No Spoilers: The narrator of this story, Obaro, is always on the go. Not impatient exactly, but also swept up in the energy of Lagos, the desire to succeed, to get ahead, to better himself. Unfortunately, his mouth is always on the go as well, and when he can’t hold back a criticism of an old man he finds himself on the wrong end of a curse, hoping that the power of his grandparents (multiple of whom were powerful in magic) can save him. And it seems to, though the curse, that he will die a mannequin, still sort of sits inside him. As it turns out, though, it might be something more like a blessing than a curse, at least if he can figure out how to use it right. It’s a wry piece, funny in a cringing sort of way, like a man who’s sure he’s immune to blades watching the ax fall.
Keywords: Curses, Magic, Mannequins, CW- Traffic Accidents, Superpowers (or...not?)
Review: This story has a great energy to it, and I like how it pains the character of Obaro. Not rude, exactly, but also not about to keep his mouth shut when he’s a bit annoyed. Irreverent, perhaps, though he knows enough that magic is real and not to be messed with. Except, of course, once he feels that he might be able to use magic to get ahead a little more, he totally messes with it. And that’s a lot of what I like about him and the story, the sort of easy slide he makes in assuming he knows what’s best. From how businesses should operate to how old men should spend their money, from navigating traffic to knowing how superpowers work, he’s maybe a bit too confident for his own good. And it might suit him fine most of the time. it might mean he always looks both ways to make sure there’s not motor bike going the wrong way on a one way street. It might mean that he can call on his grandparents to avoid the brunt of a deadly curse. But as he finds out (a little too late), he doesn’t really know everything. And thinking that he does makes it very easy to fall into the deadly trap of taking chances that are no less real than assuming Lagos traffic follows a law-abiding code of conduct. And I like how it plays out, the ways he knows to be careful around magic but runs headlong into disaster when he thinks he might be able to use it as a superpower (rather than just being glad he didn’t die helping to save someone). It’s funny and it’s charming and it’s certainly not afraid to not take itself too seriously. It’s a lot of fun and definitely worth checking out!

“Do Androids Dream of Capitalism and Slavery?” by Mandisi Nkomo (950 words)

No Spoilers: The story builds around a program running, a reflection and analysis on the topic of social justice, set in a time post singularity, where robots seem to have moved into a more executive role, overseeing humanity and, where necessary (as deemed by the robots), pruning out the more aggressively toxic elements to create peace. The piece captures a kind of logic, a more detached look at the conflict between humans and robots, or between some humans and robots. It seems to ask if robots are tyrannical because they kill humans, because they don’t tolerate those who preach for conflict and war. And perhaps beyond that the piece asks if this more deadly logic is inevitable when robots are brought up amid their own violent oppression and slavery. It’s an interesting set of questions that the reader must grapple with, presented here in a brief and biting way.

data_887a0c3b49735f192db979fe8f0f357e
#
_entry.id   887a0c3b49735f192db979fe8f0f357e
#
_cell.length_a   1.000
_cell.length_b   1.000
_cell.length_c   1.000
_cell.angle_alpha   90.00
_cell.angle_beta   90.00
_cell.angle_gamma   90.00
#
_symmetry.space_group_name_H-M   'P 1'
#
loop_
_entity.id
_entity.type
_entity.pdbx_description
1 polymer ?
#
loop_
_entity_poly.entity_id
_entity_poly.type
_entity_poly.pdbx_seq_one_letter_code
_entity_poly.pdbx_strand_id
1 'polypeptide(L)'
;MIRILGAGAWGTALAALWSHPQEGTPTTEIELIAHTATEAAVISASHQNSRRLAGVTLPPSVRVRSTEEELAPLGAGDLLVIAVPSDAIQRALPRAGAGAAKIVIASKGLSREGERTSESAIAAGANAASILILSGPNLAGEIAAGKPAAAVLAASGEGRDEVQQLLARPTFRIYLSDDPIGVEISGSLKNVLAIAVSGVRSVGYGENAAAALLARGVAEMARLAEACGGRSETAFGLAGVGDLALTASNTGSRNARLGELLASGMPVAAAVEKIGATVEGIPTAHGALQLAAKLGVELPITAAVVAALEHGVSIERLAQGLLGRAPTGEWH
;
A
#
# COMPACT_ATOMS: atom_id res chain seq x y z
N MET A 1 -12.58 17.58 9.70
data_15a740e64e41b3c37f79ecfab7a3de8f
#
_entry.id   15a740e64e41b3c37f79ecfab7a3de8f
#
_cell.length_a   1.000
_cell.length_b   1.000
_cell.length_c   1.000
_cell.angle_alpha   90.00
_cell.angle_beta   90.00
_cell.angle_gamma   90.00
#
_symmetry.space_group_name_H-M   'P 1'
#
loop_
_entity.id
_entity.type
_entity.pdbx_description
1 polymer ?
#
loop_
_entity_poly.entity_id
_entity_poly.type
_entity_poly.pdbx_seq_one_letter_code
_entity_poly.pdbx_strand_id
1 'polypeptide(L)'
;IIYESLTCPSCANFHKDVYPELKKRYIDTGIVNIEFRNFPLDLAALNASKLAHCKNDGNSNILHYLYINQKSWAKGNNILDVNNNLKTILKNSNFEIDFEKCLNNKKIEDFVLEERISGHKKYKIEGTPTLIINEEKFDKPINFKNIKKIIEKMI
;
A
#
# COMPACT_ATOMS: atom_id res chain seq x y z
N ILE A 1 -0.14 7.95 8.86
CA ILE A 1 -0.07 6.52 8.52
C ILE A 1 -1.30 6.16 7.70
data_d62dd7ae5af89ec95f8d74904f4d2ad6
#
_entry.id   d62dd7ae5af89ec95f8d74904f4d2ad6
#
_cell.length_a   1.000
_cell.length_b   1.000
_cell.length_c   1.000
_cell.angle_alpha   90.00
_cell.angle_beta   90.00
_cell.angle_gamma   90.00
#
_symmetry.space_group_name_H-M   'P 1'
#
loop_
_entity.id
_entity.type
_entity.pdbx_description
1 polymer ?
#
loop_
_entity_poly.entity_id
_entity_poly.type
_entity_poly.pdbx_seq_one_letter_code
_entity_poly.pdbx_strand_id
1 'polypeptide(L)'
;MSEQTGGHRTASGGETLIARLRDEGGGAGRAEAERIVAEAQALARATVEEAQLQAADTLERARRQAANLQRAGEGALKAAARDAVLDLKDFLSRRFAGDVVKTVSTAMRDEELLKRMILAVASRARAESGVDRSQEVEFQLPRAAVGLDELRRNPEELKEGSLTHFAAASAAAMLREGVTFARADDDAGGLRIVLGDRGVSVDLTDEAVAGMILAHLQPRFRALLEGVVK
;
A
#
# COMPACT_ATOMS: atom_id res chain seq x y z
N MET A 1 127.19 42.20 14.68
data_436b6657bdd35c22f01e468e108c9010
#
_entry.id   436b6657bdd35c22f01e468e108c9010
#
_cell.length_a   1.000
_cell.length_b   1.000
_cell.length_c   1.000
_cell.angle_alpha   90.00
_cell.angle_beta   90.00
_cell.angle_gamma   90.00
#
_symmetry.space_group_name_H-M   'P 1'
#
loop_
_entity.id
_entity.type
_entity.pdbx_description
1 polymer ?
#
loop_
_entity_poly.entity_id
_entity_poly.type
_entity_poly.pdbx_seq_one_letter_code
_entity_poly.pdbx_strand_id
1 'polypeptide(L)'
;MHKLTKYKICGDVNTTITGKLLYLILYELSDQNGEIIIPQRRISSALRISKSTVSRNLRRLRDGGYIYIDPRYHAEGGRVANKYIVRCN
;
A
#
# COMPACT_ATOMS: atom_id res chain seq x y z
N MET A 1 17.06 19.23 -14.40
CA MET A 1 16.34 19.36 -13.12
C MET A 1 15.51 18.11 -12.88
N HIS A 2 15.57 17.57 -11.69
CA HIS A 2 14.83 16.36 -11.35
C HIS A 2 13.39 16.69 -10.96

Keywords: Robots, Ethics, CW- Slavery, CW- Executions
Review: I do like the way the story gets at the heart of this ethical debate. Can robots who kill dissent be ethical? Are they any better than humans when it comes to rule, when it comes to justice? Certainly to me it seems that there are arguments to be made that yes, they’re just better at this because they have rules and they have empathy and they seem to genuinely want people to have freedom and safety. Just not freedom to oppress. And I do feel that it’s not a different kind of oppression, a different kind of slavery, to simply not be allowed to try and oppress others. But then, I’m not as down with the whole execution thing. I really think that the piece looks at the fact that these robots have essentially grown up on human logic, though, human history and the lean toward violence. They have been the targets, the victims of violence, and so that has informed some how they are approaching things. So that they can kind of correctly see that the speech the guy is making about how robots should be unintelligent slaves is really just a threat. Not philosophical at all but calling for the violent suppression of robots, the subjugation and exploitation of them. And dressing it up in language that doesn’t really hide that at its core it’s a call to put robots “in their place.” And with that kind of a threat in some ways the robots are only acting in self defense to take that human out. And for the robots it’s about that easy. Really, given humanity, it’s hard to argue against even that level of violence to enforce the system. And really I just appreciate that the story grapples with these things, that it sort of shows the fallacy at the heart of so many arguments that are pro exploitation, pro slavery, pro “freedom” that must come at the expense of someone else. It’s not an easy thing to think about or wrap in a story but I think this one does a good job in a very short space to get at some big ideas and approach them with care and complexity. And it’s a great way to close out the issue!